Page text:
In any case, the developments come at the most inopportune time for the UK. "Sunak’s departure from the government is a sad affair not because he was applauded for his leadership during the pandemic, especially the furlough scheme which saved jobs of many employees, but because the UK is now facing perhaps one of its (most) challenging economic crises. His resignation letter refers to that and warns the British public of the tough times ahead," Dr Arun Kumar, Assistant Professor in British Imperial, Colonial, and Post-Colonial History at University of Nottingham said.
The resignation letters are interesting and point to an escalating rift within the Conservative party government over Johnson’s leadership. In the resignation letter which Sunak later shared on Twitter, the former minister stressed on the standards of competence, honesty and integrity for anyone running the government, a veiled comment on Johnson’s leadership. "The public rightly expect government to be conducted properly, competently, and seriously. I recognise this may be my last ministerial job, but I believe these standards are worth fighting for and that is why I am resigning," Sunak tweeted. Sunak also indicated the "compromise" he made to deliver on Johnson’s goals but indicated the prime minister and the chancellor were no longer united.
Sajid Javid’s letter reasoned that British people deserved integrity from their government, and he could "no longer continue serving in this government". "The tone you set as a leader, and the values you represent reflect on your colleagues, your party and ultimately the country. Conservatives at their best are seen as hard-headed decision makers, guided by strong values. We may not always have been popular, but we have been competent in acting in the national interest. Sadly, in current circumstances, the public are concluding that we are now neither," he wrote.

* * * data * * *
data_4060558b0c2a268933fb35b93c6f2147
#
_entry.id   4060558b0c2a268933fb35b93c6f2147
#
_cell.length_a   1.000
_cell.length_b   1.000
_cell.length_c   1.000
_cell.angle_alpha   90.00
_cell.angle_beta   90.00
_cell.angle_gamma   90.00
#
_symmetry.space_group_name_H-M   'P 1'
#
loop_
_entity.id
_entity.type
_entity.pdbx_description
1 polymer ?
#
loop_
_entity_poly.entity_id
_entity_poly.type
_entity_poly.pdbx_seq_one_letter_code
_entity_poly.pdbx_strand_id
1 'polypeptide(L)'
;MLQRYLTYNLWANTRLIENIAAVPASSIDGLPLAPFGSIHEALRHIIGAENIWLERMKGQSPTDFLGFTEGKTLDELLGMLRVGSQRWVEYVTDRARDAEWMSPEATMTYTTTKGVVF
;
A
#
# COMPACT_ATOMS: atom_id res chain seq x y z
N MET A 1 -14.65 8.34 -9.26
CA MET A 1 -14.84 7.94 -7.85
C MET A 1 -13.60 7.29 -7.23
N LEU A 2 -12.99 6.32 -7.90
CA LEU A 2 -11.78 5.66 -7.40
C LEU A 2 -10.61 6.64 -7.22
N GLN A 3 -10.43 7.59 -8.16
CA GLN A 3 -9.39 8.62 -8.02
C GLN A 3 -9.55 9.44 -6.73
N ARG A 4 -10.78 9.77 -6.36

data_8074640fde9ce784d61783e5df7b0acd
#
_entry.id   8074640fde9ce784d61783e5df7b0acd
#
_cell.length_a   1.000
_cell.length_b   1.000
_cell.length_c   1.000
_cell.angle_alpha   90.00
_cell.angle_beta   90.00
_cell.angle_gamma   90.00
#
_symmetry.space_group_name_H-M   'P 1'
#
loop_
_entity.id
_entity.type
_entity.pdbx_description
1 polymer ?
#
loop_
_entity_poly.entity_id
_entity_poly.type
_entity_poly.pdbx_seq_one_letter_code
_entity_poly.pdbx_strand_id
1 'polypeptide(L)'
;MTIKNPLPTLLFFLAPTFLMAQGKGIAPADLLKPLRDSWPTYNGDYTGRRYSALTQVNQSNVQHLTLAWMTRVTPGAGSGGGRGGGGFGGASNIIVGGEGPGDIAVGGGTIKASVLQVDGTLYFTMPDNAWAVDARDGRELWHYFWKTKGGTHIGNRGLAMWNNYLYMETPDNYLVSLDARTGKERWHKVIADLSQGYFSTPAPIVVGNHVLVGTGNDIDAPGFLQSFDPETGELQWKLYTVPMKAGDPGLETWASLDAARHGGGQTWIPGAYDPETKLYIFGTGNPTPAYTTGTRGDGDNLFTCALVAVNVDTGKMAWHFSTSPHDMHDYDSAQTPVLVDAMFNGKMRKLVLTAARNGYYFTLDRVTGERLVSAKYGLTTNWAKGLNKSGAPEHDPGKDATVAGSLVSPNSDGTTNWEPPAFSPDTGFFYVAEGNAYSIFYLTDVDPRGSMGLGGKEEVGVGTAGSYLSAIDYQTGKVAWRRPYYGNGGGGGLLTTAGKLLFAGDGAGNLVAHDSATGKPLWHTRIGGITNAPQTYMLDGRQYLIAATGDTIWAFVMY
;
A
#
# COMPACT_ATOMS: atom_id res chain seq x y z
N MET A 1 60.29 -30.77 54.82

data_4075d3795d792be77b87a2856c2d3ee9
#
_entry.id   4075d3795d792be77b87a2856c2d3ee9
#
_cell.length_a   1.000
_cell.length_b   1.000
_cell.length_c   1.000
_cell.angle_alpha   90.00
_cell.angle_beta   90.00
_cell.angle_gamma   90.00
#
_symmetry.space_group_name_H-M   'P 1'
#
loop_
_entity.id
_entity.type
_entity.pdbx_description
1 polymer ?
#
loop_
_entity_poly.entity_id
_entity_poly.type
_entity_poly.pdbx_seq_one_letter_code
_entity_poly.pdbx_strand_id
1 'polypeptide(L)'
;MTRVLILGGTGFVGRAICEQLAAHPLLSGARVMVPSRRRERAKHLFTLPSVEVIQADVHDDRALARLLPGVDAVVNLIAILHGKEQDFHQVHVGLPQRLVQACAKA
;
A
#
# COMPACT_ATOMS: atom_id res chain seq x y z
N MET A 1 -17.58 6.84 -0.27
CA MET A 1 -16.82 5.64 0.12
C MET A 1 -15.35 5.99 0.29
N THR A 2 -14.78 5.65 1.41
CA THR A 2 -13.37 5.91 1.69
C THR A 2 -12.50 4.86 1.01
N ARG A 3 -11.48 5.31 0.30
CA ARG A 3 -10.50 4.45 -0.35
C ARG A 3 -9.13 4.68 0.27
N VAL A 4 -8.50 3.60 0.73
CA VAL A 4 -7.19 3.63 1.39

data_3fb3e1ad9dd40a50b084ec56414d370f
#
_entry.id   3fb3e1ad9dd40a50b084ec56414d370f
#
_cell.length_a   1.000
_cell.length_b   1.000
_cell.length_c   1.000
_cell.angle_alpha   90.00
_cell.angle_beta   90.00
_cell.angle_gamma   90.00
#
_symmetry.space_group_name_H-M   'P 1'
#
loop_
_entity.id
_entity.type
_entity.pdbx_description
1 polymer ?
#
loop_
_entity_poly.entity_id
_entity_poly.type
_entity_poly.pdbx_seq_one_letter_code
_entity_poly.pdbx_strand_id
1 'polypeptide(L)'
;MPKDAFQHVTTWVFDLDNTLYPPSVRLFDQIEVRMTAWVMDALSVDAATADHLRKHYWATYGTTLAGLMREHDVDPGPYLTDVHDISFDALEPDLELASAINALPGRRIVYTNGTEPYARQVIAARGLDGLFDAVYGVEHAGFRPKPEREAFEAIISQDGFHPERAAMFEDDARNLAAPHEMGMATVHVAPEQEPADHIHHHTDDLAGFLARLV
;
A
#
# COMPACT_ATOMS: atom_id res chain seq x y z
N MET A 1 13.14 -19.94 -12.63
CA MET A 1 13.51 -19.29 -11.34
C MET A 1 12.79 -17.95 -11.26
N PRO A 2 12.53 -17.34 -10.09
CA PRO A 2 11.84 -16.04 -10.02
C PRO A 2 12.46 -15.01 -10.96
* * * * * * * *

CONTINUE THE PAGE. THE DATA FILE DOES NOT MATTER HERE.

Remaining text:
Other resignation letters outlined the importance of good values, trust, and integrity in the government which they found lacking and have therefore resigned indicating plummeting faith in the government by leaders within the Conservative party. The unbridled political developments have thrown the UK in greater turmoil.
"While the world is battling the effects of the Covid and the Russia-Ukraine war, the UK economy, in addition, is adjusting to the Brexit effects with its exports falling and imports increasing in the first quarter of 2022. Sunak's cryptic letter suggests that he has left the position with quite dissatisfaction as his views differed from Boris Johnson’s over the handling of the economy. All this leaves an already struggling UK economy in a greater political turmoil," University of Nottingham Assistant Professor Kumar adds.
While prime minister Johnson seemed to retain the support of several of his colleagues until Wednesday morning, other Conservative MPs were quick to join the no-confidence wave against him. Johnson earlier seemed to be in no mood to relent. He is reported to have said: "The job of a PM in difficult circumstances when you’ve been handed a colossal mandate is to keep going. That’s what I’m going to do.”In less than a day, the colossal mandate has collapsed. Johnson can no longer keep going.